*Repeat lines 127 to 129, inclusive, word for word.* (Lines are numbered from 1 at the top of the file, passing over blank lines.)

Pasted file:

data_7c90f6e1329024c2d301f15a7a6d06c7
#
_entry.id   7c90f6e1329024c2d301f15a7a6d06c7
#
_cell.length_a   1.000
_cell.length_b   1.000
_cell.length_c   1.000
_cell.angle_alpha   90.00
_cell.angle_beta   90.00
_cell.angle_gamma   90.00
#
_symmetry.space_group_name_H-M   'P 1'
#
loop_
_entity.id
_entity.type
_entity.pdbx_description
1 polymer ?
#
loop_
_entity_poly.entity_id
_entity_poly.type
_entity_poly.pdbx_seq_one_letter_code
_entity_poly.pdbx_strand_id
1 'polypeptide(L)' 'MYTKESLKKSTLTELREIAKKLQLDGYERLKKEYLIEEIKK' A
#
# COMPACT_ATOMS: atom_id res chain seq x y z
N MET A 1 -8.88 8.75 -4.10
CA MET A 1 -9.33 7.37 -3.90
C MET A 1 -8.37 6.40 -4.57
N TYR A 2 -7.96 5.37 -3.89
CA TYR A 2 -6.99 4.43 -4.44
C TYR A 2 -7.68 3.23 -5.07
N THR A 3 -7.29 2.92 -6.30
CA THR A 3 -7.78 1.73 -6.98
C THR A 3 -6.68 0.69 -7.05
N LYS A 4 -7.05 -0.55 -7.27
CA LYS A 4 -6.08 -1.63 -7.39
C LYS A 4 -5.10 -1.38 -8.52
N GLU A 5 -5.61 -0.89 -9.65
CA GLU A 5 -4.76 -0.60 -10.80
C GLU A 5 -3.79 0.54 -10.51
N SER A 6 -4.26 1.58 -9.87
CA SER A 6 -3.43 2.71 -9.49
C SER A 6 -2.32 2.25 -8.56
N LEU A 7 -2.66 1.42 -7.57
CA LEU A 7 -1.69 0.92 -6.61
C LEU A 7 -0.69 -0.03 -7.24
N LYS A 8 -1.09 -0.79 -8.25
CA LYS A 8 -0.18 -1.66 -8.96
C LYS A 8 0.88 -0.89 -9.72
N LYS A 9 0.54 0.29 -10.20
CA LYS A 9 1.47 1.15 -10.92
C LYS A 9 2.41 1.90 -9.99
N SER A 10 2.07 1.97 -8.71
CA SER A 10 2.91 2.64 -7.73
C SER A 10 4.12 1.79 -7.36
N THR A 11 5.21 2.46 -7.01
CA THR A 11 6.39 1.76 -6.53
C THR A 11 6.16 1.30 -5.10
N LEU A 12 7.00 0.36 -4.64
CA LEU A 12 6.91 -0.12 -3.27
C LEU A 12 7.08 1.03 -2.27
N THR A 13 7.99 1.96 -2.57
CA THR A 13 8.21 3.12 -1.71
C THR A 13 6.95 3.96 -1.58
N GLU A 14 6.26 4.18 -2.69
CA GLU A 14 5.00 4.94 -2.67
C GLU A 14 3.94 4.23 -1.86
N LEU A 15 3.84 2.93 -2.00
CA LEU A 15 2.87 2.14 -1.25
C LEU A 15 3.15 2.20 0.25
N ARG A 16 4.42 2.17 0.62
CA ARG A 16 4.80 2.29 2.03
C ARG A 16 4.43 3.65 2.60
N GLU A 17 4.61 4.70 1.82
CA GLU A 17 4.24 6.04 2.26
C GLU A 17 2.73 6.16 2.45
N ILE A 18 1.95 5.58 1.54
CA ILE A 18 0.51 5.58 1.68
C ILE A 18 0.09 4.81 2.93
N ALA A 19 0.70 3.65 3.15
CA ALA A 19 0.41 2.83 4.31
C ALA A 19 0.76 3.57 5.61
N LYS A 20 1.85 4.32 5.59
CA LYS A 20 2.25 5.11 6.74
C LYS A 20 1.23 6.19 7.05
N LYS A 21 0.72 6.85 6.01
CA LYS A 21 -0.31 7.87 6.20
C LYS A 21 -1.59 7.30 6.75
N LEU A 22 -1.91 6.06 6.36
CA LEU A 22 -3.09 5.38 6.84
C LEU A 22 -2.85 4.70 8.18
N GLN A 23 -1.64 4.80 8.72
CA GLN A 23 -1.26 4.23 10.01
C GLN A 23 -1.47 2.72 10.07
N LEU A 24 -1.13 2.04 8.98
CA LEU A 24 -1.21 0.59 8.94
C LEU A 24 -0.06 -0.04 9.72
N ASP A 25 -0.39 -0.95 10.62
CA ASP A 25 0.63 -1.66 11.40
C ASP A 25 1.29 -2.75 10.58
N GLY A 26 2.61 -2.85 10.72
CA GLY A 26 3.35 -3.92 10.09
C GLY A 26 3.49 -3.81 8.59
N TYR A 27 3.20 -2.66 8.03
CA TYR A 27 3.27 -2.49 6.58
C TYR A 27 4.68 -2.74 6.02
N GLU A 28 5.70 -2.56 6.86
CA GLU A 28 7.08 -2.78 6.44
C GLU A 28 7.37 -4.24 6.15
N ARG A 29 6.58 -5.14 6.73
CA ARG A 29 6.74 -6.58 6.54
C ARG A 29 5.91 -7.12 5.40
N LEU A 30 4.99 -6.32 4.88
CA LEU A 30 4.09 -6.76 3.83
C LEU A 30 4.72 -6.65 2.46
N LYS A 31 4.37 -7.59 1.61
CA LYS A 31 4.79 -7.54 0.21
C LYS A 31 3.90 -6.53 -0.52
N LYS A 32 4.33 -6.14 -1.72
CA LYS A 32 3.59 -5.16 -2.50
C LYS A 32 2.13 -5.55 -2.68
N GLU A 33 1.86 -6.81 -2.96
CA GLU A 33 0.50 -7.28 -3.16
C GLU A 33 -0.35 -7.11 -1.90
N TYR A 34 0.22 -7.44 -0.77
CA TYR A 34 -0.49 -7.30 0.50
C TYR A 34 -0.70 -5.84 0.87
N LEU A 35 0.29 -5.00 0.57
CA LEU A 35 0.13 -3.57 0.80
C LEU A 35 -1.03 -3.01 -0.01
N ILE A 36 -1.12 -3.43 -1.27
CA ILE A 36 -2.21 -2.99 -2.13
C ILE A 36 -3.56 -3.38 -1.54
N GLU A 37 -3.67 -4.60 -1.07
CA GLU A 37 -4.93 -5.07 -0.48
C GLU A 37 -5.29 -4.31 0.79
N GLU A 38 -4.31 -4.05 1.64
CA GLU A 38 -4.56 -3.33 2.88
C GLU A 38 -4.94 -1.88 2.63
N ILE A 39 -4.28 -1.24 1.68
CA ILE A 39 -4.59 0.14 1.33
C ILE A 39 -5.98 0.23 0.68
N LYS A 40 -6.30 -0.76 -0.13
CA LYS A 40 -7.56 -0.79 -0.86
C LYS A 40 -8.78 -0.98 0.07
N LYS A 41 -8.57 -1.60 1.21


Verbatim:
N TYR A 34 0.22 -7.44 -0.77
CA TYR A 34 -0.49 -7.30 0.50
C TYR A 34 -0.70 -5.84 0.87